Article

Disclosure of HIV Diagnosis to HIV-Infected Children in South Africa: Focus Groups for Intervention Development.

University of Pennsylvania.
Vulnerable Children and Youth Studies 03/2012; 7(1):47-54. DOI: 10.1080/17450128.2012.656733
Source: PubMed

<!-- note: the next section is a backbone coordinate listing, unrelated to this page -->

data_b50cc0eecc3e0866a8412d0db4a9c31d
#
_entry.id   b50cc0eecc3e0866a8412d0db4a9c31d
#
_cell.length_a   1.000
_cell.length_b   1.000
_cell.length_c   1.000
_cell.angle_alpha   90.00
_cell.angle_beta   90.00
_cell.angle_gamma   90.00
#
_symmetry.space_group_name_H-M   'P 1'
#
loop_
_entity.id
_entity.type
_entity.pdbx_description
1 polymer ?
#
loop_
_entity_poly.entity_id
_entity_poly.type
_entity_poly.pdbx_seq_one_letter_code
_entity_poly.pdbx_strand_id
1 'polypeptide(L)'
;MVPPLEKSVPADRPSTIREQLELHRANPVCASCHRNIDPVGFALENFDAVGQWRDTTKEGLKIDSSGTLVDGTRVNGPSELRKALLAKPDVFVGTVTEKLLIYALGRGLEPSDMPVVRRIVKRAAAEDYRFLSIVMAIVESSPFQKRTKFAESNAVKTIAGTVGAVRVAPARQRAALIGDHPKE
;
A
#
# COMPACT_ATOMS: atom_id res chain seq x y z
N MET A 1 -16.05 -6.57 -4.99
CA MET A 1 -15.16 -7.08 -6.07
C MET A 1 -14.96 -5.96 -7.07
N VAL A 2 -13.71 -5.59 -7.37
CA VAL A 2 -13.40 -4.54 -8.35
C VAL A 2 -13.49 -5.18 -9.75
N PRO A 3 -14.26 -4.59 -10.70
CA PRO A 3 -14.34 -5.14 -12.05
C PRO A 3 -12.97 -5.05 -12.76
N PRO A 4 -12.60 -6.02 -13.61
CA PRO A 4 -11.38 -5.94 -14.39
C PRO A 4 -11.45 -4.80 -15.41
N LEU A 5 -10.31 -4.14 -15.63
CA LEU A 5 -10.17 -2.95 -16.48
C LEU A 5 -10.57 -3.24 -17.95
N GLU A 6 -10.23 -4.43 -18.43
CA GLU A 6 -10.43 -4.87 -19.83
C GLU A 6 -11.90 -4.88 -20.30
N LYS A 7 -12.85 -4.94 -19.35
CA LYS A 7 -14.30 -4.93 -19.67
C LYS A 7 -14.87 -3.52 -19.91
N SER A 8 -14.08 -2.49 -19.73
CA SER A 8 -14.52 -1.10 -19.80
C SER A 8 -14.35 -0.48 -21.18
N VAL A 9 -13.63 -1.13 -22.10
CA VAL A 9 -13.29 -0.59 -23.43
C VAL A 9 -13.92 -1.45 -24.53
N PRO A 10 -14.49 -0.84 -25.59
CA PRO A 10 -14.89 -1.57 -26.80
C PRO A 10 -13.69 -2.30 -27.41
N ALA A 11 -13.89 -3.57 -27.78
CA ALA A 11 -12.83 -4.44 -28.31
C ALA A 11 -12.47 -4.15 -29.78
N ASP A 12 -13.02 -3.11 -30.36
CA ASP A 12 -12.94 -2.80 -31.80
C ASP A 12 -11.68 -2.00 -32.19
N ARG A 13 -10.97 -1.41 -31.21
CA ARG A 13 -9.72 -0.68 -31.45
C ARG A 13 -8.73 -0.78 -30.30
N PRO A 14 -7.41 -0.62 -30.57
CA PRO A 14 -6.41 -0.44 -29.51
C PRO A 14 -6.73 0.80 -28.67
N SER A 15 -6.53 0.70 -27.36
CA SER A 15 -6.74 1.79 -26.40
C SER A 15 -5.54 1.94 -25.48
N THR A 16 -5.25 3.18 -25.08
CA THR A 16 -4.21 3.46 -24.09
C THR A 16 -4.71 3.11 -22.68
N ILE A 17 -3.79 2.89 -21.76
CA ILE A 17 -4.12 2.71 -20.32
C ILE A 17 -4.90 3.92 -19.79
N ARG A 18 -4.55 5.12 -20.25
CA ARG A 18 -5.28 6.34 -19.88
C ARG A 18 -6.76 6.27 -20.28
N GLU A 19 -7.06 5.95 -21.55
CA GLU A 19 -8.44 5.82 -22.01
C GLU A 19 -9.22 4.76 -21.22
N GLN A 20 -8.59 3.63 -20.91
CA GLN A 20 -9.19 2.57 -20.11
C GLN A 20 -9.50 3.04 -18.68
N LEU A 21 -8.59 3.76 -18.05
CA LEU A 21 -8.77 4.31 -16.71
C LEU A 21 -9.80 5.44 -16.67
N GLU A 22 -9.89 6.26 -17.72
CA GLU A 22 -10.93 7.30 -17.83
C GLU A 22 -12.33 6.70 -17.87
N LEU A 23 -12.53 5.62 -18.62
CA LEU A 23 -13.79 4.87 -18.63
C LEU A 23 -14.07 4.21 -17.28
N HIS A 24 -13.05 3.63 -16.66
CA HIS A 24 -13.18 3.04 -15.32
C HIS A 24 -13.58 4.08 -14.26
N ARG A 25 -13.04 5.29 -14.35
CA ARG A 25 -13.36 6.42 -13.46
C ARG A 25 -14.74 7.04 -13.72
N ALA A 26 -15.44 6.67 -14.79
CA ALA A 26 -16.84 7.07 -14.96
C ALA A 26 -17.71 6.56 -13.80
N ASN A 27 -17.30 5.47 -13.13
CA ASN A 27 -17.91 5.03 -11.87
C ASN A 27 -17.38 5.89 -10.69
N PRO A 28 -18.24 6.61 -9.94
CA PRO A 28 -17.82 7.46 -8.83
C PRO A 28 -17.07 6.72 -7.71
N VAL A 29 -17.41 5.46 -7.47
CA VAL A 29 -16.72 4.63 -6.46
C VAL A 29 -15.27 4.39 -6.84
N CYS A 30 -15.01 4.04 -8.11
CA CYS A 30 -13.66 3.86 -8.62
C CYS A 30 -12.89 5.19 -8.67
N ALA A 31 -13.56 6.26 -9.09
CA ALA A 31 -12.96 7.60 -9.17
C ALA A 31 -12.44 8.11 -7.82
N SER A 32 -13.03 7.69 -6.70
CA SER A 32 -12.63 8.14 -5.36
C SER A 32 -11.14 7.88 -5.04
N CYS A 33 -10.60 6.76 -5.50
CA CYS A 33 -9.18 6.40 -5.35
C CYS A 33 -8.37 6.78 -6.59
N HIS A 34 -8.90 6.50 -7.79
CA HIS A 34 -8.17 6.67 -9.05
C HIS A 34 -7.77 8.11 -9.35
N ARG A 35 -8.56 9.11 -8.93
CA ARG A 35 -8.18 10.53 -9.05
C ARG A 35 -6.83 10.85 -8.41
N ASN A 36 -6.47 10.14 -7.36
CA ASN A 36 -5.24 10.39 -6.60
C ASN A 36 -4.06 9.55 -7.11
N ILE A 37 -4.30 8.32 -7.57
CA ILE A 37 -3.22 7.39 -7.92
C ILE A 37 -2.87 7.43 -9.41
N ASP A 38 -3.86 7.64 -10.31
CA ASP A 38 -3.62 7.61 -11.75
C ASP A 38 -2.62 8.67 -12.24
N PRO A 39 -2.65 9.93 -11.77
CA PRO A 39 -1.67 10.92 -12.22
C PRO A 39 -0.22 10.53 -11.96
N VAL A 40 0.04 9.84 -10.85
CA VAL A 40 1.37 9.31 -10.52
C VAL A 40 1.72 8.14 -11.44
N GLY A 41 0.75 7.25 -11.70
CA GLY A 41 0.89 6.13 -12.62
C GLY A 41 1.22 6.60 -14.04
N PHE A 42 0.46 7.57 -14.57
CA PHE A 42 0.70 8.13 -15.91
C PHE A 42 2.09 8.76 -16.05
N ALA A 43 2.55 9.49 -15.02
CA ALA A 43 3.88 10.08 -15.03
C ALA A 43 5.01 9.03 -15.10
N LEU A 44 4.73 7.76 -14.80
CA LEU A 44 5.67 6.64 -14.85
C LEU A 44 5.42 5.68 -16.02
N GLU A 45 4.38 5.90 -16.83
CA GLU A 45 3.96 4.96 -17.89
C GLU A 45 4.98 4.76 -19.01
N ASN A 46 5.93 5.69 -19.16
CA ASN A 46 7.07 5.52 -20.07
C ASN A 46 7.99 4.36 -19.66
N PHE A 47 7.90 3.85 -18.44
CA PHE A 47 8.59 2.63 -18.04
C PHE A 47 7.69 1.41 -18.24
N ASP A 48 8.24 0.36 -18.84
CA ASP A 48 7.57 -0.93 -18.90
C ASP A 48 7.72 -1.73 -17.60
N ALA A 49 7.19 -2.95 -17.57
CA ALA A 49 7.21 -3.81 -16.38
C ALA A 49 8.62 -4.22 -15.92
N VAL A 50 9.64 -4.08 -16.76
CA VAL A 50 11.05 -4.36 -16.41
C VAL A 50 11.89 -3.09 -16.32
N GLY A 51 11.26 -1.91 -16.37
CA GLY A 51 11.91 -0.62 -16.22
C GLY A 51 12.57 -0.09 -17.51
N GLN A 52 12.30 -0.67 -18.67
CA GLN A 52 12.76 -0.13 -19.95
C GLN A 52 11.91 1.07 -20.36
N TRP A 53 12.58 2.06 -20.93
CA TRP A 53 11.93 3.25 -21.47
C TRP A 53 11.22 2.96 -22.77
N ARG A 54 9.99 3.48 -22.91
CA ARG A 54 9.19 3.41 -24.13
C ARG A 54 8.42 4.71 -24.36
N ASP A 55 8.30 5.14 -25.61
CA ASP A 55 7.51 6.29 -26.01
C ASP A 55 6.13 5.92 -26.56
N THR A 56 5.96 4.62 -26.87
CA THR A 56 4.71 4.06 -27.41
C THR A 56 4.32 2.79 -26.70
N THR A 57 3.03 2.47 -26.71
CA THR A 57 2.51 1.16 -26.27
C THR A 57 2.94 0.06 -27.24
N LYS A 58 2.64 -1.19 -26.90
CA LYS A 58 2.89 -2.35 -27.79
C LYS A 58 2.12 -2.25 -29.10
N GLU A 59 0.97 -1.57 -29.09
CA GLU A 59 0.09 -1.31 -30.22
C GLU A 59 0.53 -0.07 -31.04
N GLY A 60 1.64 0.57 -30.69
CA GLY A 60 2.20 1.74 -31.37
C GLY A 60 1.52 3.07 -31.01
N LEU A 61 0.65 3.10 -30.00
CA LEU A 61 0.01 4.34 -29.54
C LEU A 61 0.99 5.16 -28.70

ABSTRACT Worldwide about 2.5 million children younger than 15 years of age are living with HIV, and more than 2.3 million of them live in sub-Saharan Africa. Antiretroviral therapy has reduced mortality among HIV-infected children, and as they survive into adolescence, disclosing to them their diagnosis has emerged as a difficult issue, with many adolescents unaware of their diagnosis. There is a need to build an empirical foundation for strategies to appropriately inform infected children of their diagnosis, particularly in South Africa, which has the largest number of HIV-positive people in the world. As a step toward developing such strategies, we conducted a study in Eastern Cape Province, South Africa to identify beliefs about disclosing HIV diagnosis to HIV-infected children among caregivers, health-care providers, and HIV-positive children who knew their diagnosis. We implemented 7 focus groups with 80 participants: 51 caregivers in 4 groups, 24 health-care providers in 2 groups, and 5 HIV-positive children in 1 group. We found that although the participants believed that children from age 5 years should begin to learn about their illness, with full disclosure by age 12, they suggested that many caregivers fail to fully inform their children. The participants said that the primary caregiver was the best person to disclose. The main reasons cited for failing to disclose were (a) lack of knowledge about HIV and its treatment, (b) the concern that the children might react negatively, and (c) the fear that the children might inappropriately disclose to others, which would occasion gossip, stigmatization, and discrimination towards them and the family. We discuss the implications for developing interventions to help caregivers appropriately disclose HIV status to HIV-infected children and, more generally, communicate effectively with the children to improve their health outcomes.

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